Usage-Centered Design: Usage-centered design focuses primarily on the functional goal-based behavior of users and case-based structuring activities, procedures, processes, operational needs, tools, and corresponding affordances to optimize the effectiveness of the user to efficiently accomplish those work goals and requirements.

Media Design: Media design involves the physical, functional, and operational manifestation of human-factors design. Media design is the tangible, concrete, tactile-audio-visual-sensory-motor experiential front end of the human-technology system. It requires an understanding of the multisensory nature of the user’s experience and applying human learning, memory, messaging, perception, and cognition to produce effective, aesthetic multiple media that provide cognitive, perceptual, and physical affordances to improve human-machine system communications for specific audiences and organizational requirements.

Usability: The degree to which human-technological systems, artifacts, and products are appropriately and efficiently designed for the user (i.e., ease of use) is the indication of that product’s usability. Various heuristics and criteria can provide an objective, empirical basis against which to measure and evaluate the level and degree of design efficiency corresponding to the key construct of usability.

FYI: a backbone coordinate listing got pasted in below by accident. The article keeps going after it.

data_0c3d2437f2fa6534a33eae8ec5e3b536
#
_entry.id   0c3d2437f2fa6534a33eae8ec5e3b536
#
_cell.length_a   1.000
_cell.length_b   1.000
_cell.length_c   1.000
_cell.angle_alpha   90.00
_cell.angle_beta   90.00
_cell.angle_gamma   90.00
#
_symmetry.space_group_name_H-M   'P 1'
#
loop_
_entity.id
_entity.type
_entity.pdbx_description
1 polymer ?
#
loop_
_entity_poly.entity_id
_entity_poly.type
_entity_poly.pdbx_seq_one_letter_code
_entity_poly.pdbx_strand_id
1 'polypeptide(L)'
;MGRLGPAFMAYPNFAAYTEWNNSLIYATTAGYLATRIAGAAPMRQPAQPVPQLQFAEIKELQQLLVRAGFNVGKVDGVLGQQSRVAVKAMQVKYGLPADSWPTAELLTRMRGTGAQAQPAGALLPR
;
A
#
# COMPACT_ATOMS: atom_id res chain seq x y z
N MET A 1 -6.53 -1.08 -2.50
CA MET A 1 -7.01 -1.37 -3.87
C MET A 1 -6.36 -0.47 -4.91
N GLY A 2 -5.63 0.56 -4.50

Interactivity Design: Interactivity design means understanding the affordances of the computer-human interrelationship from the user’s perceptual and cognitive experience; and identifying and specifying the dynamic time-space transactions between the user, information, and media elements, creating a graphical user-environment interface to navigate within that is intuitive, comprehensible, robust, and engaging. The core artifact of interactivity design is the user interface. Principal ingredients of the interface design are signage, cueing, mnemonics, style and layout conventions, and the ambient conceptual metaphor.

User-Centered or User-Experience Design (UCD or UXD): User-centered design focuses on constructing a user experience and environment with physical and virtual affordances that are manipulable, controllable, customizable, and adaptable from the essential perspective of the conceptual model of the user. This means both (a) the user’s own internal metamodel of their own goal-directed processes, activities, and contextual (i.e., sociopsychological and physical) environment, and (b) the designer’s representational model of the user-activity-environmental experience, with the former driving and superceding the latter in the design solution. Thus, the conceptual model of the user becomes the superordinate principle guiding the design process.

Information Design: Information design means understanding and clearly mapping the full scope, sequence, concepts, principles, examples, and underlying inheritance structure of the declarative and procedural facets of the content domain (i.e., the infosphere). Information design is essentially concerned with understanding the purpose, organization, context, and interrelationships within a knowledge domain—the envisioning of information to be communicated.

Complete Chapter List

Search this Book:
Reset